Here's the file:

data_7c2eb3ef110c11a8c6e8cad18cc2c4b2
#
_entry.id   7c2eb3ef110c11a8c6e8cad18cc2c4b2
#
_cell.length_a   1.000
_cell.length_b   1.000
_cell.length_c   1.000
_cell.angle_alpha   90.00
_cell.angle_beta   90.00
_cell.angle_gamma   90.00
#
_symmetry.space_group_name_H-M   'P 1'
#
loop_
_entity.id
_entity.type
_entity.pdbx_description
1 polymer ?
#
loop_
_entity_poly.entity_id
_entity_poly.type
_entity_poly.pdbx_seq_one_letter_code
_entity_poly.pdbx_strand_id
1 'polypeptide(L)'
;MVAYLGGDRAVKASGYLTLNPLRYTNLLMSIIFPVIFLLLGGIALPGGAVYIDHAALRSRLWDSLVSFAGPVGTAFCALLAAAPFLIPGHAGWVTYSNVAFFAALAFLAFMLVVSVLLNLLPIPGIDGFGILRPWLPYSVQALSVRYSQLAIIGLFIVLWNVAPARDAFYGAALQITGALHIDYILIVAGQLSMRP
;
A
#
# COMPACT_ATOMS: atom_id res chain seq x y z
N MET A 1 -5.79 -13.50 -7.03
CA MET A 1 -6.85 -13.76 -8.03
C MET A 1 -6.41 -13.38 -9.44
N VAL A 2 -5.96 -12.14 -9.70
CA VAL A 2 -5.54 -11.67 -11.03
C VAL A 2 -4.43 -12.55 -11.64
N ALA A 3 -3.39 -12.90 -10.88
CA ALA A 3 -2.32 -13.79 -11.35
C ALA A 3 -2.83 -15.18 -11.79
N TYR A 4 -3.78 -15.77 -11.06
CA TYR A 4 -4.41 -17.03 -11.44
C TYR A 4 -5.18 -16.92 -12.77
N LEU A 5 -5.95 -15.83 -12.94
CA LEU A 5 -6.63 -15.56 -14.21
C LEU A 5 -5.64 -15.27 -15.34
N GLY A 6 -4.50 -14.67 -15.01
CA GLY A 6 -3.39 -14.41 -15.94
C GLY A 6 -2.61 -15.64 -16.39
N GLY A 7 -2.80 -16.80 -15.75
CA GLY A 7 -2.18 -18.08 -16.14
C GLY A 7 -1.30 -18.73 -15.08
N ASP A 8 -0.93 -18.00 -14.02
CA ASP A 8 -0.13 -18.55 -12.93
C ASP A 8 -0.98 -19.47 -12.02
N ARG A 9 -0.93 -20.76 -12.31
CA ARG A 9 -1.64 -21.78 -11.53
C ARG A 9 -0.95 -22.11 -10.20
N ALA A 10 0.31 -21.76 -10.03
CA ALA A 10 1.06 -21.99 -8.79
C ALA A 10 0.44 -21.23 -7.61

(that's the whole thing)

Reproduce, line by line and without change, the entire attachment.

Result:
data_7c2eb3ef110c11a8c6e8cad18cc2c4b2
#
_entry.id   7c2eb3ef110c11a8c6e8cad18cc2c4b2
#
_cell.length_a   1.000
_cell.length_b   1.000
_cell.length_c   1.000
_cell.angle_alpha   90.00
_cell.angle_beta   90.00
_cell.angle_gamma   90.00
#
_symmetry.space_group_name_H-M   'P 1'
#
loop_
_entity.id
_entity.type
_entity.pdbx_description
1 polymer ?
#
loop_
_entity_poly.entity_id
_entity_poly.type
_entity_poly.pdbx_seq_one_letter_code
_entity_poly.pdbx_strand_id
1 'polypeptide(L)'
;MVAYLGGDRAVKASGYLTLNPLRYTNLLMSIIFPVIFLLLGGIALPGGAVYIDHAALRSRLWDSLVSFAGPVGTAFCALLAAAPFLIPGHAGWVTYSNVAFFAALAFLAFMLVVSVLLNLLPIPGIDGFGILRPWLPYSVQALSVRYSQLAIIGLFIVLWNVAPARDAFYGAALQITGALHIDYILIVAGQLSMRP
;
A
#
# COMPACT_ATOMS: atom_id res chain seq x y z
N MET A 1 -5.79 -13.50 -7.03
CA MET A 1 -6.85 -13.76 -8.03
C MET A 1 -6.41 -13.38 -9.44
N VAL A 2 -5.96 -12.14 -9.70
CA VAL A 2 -5.54 -11.67 -11.03
C VAL A 2 -4.43 -12.55 -11.64
N ALA A 3 -3.39 -12.90 -10.88
CA ALA A 3 -2.32 -13.79 -11.35
C ALA A 3 -2.83 -15.18 -11.79
N TYR A 4 -3.78 -15.77 -11.06
CA TYR A 4 -4.41 -17.03 -11.44
C TYR A 4 -5.18 -16.92 -12.77
N LEU A 5 -5.95 -15.83 -12.94
CA LEU A 5 -6.63 -15.56 -14.21
C LEU A 5 -5.64 -15.27 -15.34
N GLY A 6 -4.50 -14.67 -15.01
CA GLY A 6 -3.39 -14.41 -15.94
C GLY A 6 -2.61 -15.64 -16.39
N GLY A 7 -2.80 -16.80 -15.75
CA GLY A 7 -2.18 -18.08 -16.14
C GLY A 7 -1.30 -18.73 -15.08
N ASP A 8 -0.93 -18.00 -14.02
CA ASP A 8 -0.13 -18.55 -12.93
C ASP A 8 -0.98 -19.47 -12.02
N ARG A 9 -0.93 -20.76 -12.31
CA ARG A 9 -1.64 -21.78 -11.53
C ARG A 9 -0.95 -22.11 -10.20
N ALA A 10 0.31 -21.76 -10.03
CA ALA A 10 1.06 -21.99 -8.79
C ALA A 10 0.44 -21.23 -7.61